Human rights agency starts probe of Red leaders’ slays
The Commission on Human Rights (CHR) said on Thursday that it had started an independent investigation of the deaths of National Democratic Front of the Philippines (NDFP) consultant Ericson Acosta and peasant organizer Joseph Jimenez in Negros Occidental on Nov. 30.
“It is expedient to probe the truth and deliver justice in all allegations of arbitrary killing that desecrate the right to life,” the CHR said in a statement. The probe is being conducted by its regional office in the Western Visayas.
The CHR also asked the military to conduct a parallel investigation “as the State has the prime duty to protect life, CHR expects parallel probe by the concerned authorities.”
The Armed Forces of the Philippines welcomed the CHR investigation and noted that it had cooperated with the rights commission many times in the past, but asked the public to be wary of the “lies” being “fabricated” by supporters of the communist insurgency. “We welcome the initiative of CHR. CHR is our partner in many activities like seminars to inculcate among our soldiers our duties to protect human rights,” said Col. Medel Aguilar, the spokesperson for the AFP.
But while Maj. Gen. Benedict Arevalo, commander of the Army’s Visayas Command, was “not happy” with the CHR probe, he said he was confident that the military would be vindicated in the end.
‘We will be proven right’
“We cannot prevent them to do what they have to do but we definitely deny that there is human rights violation in that operation … We’re not happy to hear that but … in the end I think we will be proven right,” said Arevalo, who is also commander of the Army’s 3rd Infantry Division.
The military claims that Acosta and his companion Jimenez, believed to be members of the communist New People’s Army (NPA), were killed in a military operation in Kabankalan City, Negros Occidental, on Nov. 30, but the NDFP and its supporters dispute that claim.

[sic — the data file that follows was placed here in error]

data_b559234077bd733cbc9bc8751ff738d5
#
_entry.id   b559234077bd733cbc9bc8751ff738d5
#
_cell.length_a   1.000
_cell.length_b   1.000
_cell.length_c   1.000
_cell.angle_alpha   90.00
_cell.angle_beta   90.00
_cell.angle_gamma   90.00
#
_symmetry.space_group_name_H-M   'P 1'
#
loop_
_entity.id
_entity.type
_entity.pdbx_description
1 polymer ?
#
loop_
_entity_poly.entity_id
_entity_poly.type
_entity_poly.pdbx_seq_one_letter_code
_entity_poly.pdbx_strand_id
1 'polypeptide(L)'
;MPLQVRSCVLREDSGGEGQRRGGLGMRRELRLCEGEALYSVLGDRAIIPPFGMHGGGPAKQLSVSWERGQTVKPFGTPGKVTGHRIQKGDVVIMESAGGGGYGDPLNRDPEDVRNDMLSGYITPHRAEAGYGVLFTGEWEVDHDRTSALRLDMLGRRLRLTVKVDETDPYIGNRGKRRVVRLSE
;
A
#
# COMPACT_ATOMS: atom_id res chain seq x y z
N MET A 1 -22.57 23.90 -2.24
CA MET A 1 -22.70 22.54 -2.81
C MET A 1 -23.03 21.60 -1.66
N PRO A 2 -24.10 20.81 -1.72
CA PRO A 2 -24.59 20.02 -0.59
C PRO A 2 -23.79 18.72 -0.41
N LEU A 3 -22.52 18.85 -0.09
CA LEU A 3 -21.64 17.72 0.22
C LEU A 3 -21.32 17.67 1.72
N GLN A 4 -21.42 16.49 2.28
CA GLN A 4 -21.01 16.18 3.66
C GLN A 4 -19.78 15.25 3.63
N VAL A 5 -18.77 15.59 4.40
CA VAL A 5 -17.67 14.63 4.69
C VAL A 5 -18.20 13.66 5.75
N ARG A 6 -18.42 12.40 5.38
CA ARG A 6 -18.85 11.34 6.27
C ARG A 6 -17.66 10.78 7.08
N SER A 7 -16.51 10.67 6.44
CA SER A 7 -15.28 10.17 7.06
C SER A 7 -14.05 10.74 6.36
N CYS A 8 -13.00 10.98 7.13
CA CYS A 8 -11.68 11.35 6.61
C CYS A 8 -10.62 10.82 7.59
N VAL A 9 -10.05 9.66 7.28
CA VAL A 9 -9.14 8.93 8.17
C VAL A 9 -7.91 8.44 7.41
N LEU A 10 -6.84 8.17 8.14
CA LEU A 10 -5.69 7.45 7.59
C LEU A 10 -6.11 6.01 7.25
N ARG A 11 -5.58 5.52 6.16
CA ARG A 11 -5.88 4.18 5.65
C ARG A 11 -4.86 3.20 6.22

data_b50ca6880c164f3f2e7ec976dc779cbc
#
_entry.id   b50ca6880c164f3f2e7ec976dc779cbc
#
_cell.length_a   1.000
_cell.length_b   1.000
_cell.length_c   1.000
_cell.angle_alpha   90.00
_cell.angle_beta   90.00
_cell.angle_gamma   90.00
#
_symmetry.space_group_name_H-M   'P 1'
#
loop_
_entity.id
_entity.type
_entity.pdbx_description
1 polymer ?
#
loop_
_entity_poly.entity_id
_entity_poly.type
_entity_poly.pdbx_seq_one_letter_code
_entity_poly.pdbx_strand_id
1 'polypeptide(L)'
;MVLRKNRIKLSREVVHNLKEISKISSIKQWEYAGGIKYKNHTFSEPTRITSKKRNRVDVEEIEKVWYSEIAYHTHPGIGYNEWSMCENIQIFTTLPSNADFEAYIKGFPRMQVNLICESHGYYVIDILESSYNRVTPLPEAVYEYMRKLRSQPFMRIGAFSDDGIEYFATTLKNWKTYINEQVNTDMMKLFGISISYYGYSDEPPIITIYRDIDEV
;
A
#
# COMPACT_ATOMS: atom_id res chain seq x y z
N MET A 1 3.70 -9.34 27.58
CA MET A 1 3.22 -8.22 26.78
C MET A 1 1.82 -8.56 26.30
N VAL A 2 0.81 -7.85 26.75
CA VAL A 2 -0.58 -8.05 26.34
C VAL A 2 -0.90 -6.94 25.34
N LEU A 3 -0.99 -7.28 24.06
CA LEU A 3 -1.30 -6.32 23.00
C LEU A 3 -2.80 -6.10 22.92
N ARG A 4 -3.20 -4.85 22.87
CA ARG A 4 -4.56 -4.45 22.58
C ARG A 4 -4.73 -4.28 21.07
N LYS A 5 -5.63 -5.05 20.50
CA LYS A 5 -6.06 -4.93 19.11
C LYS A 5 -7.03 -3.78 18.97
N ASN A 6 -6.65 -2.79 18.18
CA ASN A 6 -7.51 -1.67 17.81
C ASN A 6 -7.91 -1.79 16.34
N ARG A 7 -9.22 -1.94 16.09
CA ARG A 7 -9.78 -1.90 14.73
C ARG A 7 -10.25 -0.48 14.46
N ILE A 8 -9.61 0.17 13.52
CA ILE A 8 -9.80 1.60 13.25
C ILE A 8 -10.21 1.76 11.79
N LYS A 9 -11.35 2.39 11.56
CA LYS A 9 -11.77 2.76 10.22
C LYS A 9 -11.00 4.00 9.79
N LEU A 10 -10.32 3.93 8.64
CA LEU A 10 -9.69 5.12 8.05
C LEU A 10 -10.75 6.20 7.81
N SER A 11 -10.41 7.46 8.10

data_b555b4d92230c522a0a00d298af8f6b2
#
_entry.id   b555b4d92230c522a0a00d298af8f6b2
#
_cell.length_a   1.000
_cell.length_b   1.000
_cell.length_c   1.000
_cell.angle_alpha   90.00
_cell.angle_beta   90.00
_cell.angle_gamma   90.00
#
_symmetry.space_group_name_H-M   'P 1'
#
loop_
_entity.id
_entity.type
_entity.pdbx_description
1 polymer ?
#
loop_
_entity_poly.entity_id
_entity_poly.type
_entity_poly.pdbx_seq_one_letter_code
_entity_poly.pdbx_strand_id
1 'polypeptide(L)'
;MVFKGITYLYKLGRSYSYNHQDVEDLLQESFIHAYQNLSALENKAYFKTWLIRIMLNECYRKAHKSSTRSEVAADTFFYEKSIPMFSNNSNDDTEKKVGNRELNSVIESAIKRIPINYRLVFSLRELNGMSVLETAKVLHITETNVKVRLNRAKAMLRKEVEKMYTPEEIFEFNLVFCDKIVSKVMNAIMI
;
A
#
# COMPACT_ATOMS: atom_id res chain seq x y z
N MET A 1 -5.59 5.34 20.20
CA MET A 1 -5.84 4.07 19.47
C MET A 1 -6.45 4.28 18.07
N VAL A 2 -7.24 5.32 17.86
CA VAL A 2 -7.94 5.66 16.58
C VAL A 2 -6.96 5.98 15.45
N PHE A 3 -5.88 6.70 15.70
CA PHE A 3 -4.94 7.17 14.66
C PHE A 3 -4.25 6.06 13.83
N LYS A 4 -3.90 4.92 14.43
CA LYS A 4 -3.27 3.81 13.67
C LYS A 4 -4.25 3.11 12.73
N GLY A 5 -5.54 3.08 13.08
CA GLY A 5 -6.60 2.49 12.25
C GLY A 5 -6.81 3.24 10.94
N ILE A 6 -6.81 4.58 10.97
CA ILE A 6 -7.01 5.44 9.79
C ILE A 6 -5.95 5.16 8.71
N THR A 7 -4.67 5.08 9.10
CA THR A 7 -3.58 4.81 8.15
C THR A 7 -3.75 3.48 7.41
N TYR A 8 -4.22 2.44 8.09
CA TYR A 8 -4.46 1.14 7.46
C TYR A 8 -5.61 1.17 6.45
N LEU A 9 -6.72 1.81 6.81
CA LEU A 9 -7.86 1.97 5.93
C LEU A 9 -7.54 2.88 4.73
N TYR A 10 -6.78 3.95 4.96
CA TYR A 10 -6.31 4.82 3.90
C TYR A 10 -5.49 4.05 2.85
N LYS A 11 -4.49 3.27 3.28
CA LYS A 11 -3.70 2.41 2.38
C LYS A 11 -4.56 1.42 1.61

Shortly after the incident, the NDFP said Acosta was a “peace consultant” who was only checking on the situation of farmers in Negros Occidental, and that he was unarmed, captured alive and allegedly summarily executed.
The situation in the area has been tense since October when thousands of residents in some hinterland villages of neighboring Himamaylan City fled clashes between the military and the NPA.
Displaced by clashes
More than 18,000 residents of the villages of Carabalan and Cabadiangan and about 3,000 residents of Barangay 3 abandoned their homes for a week and sought shelter in evacuation sites due to clashes between troops and the NPA that began on Oct. 6, government data show.
According to the military, Acosta was sent to Negros to help fix the NPA’s flagging support on the island.
AFP spokesperson Aguilar told reporters he was “100 percent sure that Acosta was using his God-given talents to exploit socioeconomic issues against the government.”
“Acosta could have been an asset to the government if he [had] truly worked for the advancement of the peasants’ welfare. He crossed the line when he joined the CPP (Communist Party of the Philippines). He embraced violence, armed struggle, to effect societal change,” Aguilar said.
NDFP leader, companion slain in Negros Occidental ‘clash’
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